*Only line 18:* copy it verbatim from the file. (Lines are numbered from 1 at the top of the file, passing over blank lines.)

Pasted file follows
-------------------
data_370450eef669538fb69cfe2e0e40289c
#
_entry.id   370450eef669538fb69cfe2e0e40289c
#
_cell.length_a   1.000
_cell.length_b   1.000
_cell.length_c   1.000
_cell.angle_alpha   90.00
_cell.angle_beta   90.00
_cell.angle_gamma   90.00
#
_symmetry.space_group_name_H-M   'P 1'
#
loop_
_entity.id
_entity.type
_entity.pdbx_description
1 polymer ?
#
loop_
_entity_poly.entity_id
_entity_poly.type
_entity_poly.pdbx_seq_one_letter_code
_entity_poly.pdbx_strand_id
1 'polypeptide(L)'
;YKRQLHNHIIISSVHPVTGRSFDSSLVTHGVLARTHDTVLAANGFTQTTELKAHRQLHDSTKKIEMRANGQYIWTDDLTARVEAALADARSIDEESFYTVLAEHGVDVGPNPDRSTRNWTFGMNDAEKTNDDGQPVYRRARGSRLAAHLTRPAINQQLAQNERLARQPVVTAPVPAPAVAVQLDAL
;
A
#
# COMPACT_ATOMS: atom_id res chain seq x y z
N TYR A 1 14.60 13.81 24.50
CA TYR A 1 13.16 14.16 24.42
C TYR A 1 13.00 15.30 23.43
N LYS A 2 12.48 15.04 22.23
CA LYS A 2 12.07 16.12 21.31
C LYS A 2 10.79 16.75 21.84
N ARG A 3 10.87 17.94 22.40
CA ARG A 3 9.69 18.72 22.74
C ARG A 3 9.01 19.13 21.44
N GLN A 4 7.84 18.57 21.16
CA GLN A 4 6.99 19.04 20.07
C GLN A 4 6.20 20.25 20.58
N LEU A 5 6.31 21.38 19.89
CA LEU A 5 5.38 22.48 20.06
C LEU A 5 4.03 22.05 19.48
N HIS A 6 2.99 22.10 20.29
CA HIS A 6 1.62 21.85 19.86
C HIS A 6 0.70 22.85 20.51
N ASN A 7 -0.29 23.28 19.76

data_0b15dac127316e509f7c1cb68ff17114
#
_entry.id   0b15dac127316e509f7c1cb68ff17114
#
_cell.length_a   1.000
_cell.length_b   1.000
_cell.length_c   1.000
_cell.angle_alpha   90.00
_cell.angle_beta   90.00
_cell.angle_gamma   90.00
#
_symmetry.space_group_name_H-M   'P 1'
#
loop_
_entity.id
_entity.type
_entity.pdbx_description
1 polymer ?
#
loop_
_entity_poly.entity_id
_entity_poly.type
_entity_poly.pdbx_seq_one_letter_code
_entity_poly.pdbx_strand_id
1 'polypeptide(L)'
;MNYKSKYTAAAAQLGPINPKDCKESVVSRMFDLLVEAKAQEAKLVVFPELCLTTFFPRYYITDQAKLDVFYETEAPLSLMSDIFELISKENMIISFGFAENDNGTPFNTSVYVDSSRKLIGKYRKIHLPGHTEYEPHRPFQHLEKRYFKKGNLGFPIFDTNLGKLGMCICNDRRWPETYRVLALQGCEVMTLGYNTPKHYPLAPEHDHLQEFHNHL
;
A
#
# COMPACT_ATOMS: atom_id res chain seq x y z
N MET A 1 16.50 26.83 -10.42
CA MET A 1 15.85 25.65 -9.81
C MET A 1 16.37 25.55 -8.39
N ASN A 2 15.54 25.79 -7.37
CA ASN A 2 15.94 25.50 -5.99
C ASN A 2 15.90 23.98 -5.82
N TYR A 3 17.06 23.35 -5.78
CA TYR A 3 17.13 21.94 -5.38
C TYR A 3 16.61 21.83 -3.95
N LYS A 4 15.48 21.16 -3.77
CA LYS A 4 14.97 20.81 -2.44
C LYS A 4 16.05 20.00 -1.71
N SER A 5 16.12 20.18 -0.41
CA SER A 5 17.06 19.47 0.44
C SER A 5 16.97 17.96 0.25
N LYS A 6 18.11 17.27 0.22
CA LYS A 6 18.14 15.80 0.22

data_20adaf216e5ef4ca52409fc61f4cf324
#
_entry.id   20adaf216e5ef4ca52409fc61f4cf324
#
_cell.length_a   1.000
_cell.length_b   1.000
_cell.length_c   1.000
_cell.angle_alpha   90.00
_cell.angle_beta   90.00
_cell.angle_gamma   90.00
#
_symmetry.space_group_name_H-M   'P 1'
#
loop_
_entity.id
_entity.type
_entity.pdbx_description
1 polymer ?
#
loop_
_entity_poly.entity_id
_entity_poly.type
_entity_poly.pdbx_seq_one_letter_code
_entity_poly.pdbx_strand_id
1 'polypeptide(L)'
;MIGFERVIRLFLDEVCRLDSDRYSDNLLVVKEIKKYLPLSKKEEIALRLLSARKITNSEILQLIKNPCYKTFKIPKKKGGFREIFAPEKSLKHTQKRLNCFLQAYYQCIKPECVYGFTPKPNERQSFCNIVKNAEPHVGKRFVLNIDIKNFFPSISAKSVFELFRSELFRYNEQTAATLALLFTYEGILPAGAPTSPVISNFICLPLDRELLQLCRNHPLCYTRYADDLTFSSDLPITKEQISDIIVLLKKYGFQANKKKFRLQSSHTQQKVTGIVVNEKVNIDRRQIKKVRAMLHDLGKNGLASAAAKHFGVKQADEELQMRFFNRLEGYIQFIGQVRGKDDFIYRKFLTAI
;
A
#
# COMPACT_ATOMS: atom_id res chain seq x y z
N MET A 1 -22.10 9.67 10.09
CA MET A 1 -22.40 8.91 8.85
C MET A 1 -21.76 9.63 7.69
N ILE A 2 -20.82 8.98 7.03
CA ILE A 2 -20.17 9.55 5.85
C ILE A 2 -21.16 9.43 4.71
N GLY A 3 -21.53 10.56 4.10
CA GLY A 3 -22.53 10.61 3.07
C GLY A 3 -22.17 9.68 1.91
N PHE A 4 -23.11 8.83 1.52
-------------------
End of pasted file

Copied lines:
1 polymer ?